Willow bark has long been used for its analgesic (pain killing), antirheumatic, and antipyretic (fever-reducing) properties. Willow bark is widely promoted as an "aspirin-free" analgesic, including in dietary supplement products for children. Because it shares the same chemical properties and the same adverse effects as aspirin, this claim is highly misleading. The "aspirin-free" claim is particularly dangerous on products marketed, without warning labels, for use by children and other aspirin-sensitive individuals.
The pharmacologically active component in willow bark is "salicin," a compound that is converted to salicylic acid by the body after ingestion. Both willow bark and aspirin are salicylates, a class of compounds that work by virtue of their salicylic acid content. Aspirin (acetylsalicylic acid) is also converted to salicylic acid after ingestion.
All salicylates share substantially the same side effects. The major adverse effects include irritation of the gastric mucosa (a particular hazard to individuals with ulcer disease), adverse effects when used during pregnancy (including stillbirth, bleeding, prolonged gestation and labor, and low-birth-weight infants), stroke, and adverse effects in children with fever and dehydration. Children with influenza or chickenpox should avoid salicylates because their use, even in small doses, is associated with development of Reye syndrome, which is characterized by severe, sometimes fatal, liver injury. Salicylate intoxication (headache, dizziness, ringing in ears, difficulty hearing, dimness of vision, confusion, lassitude, drowsiness, sweating, hyperventilation, nausea, vomiting, and central nervous system disturbances in severe cases) may occur as the result of over-medication, or kidney or liver insufficiency. Hypersensitivity, manifested by itching, broncho-spasm and localized swelling (which may be life-threatening), can occur with very small doses of salicylates, and may occur even in those without a prior history of sensitivity to salicylates. Approximately 5 percent of the population is hypersensitive to salicylates.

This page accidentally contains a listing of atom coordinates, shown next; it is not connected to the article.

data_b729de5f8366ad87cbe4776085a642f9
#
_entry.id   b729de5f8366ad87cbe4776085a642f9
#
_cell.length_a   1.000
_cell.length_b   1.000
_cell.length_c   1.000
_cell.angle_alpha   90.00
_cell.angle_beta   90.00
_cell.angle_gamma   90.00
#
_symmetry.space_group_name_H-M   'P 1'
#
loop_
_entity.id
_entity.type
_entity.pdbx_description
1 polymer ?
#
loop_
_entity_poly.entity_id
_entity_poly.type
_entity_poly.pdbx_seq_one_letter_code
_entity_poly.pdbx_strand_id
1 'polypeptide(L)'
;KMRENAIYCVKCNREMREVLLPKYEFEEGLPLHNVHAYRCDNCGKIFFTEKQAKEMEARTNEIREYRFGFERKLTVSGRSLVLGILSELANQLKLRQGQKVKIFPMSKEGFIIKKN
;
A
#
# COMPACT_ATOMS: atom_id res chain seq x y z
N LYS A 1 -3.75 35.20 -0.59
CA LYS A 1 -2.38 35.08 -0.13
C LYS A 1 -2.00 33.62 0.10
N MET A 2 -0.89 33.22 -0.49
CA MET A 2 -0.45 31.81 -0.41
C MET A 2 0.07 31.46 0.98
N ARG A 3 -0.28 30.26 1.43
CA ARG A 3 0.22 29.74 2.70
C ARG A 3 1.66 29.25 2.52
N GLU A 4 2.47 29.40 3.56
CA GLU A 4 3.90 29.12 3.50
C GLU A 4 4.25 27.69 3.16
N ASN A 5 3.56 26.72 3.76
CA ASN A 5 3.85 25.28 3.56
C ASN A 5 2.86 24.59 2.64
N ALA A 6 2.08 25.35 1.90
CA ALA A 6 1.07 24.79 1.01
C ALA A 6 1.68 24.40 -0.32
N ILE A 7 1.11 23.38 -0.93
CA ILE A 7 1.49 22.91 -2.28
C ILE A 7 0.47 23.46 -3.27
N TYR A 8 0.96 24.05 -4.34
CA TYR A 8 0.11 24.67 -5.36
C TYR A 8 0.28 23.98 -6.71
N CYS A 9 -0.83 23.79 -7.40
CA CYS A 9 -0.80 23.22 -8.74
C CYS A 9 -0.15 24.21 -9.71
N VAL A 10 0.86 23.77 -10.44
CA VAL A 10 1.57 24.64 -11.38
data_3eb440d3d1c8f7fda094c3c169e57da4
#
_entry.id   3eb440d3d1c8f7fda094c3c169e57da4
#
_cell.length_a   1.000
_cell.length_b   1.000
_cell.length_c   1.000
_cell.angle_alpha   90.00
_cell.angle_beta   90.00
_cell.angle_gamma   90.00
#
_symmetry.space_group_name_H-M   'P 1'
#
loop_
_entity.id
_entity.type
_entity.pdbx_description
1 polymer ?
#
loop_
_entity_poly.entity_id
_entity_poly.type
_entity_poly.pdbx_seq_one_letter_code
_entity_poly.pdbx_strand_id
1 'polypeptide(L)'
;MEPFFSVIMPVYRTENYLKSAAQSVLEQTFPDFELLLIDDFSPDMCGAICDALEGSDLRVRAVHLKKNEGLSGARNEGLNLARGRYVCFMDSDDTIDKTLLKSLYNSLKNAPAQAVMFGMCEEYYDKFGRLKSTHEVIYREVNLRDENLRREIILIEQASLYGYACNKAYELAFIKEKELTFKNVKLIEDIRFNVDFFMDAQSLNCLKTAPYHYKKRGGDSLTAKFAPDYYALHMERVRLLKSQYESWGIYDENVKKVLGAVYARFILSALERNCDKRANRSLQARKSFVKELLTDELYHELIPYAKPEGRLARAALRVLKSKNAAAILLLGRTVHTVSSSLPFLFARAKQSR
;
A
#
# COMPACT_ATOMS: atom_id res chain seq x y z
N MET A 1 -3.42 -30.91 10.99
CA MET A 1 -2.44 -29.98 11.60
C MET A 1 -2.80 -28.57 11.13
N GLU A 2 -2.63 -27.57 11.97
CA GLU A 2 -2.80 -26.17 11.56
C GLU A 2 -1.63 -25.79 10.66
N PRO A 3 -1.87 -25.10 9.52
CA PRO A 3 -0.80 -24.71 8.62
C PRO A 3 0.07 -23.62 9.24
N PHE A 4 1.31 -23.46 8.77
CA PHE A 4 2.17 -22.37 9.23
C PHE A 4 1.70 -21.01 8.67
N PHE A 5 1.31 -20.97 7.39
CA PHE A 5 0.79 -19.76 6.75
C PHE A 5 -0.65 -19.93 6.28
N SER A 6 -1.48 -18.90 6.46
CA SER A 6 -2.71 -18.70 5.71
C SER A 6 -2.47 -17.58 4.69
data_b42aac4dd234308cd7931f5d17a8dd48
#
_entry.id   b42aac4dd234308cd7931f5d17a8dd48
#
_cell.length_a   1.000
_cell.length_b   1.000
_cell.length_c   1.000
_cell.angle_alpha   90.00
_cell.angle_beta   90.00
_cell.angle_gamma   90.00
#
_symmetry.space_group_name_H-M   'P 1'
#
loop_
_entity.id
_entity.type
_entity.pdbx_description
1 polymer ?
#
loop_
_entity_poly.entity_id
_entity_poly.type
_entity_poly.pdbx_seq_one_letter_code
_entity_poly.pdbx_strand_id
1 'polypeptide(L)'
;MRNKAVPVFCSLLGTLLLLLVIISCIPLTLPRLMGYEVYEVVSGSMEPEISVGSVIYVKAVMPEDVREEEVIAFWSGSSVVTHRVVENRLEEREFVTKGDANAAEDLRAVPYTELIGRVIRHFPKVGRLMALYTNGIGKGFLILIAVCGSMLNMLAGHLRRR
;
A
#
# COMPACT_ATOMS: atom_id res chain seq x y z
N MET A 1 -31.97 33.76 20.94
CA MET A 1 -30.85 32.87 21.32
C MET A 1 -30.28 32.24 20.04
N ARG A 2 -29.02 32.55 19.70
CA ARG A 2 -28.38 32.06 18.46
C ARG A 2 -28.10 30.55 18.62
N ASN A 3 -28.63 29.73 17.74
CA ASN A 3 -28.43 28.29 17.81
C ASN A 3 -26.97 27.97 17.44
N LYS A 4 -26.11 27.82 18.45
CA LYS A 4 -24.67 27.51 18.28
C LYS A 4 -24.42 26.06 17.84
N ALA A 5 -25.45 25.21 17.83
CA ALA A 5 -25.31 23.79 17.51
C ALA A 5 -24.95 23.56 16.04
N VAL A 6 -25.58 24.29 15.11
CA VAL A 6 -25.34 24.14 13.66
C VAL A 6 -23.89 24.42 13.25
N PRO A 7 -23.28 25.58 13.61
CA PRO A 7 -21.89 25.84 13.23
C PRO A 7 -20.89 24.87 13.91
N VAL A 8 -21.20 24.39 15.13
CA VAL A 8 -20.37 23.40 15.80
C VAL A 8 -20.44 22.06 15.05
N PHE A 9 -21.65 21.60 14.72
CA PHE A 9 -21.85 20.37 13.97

G. Jin Bu Huan
Jin Bu Huan is a Chinese herbal product whose label claims that it is good for "insomnia due to pain," ulcer, "stomachic neuralgia", pain in shrunken womb after childbirth, nervous insomnia, spasmodic cough, and etc. Jin Bu Huan has been recently reported to be responsible for the poisoning of at least three young children (ages 13 months to 2 years), who accidentally ingested this product. The children were hospitalized with rapid-onset, life-threatening bradycardia (very low heart rate), and central nervous system and respiratory depression. One child required intubation (assisted breathing). All three utlimately recovered following intensive medical care.
Although the product label identifies the plant source for Jin Bu Huan as Polygala chinensis, this appears to be incorrect since preliminary analyses indicate the presence of tetrahydropalmatine (THP), a chemical not found in Polygala. THP is found, however, in high concentrations in plants of certain Stephania species. In animals, exposure to THP results in sedation, analgesia, and neuromuscular blockade (paralysis). The symptoms of the three children are consistent with these effects.
An additional case of THP toxicity, reported in the Netherlands, appears to be associated with the same product, and is being investigated.
H. Herbal products containing Stephania and Magnolia species
A Chinese herbal preparation containing Stephania and Magnolia species that was sold as a weight-loss treatment in Belgium has been implicated recently as a cause of severe kidney injury in at least 48 women. These cases were only discovered by diligent investigations by physicians treating two young women who presented with similar cases of rapidly progressing kidney disease that required renal dialysis. Once it was determined that both these women had used the herbal diet treatment, further investigation of kidney dialysis centers in Belgium found a total of 48 individuals with kidney injury who had used the herbal product.
At the time that a report of these adverse effects was published in February 1993, 18 of the 48 women had terminal kidney failure that required either kidney transplantation or life-long renal dialysis.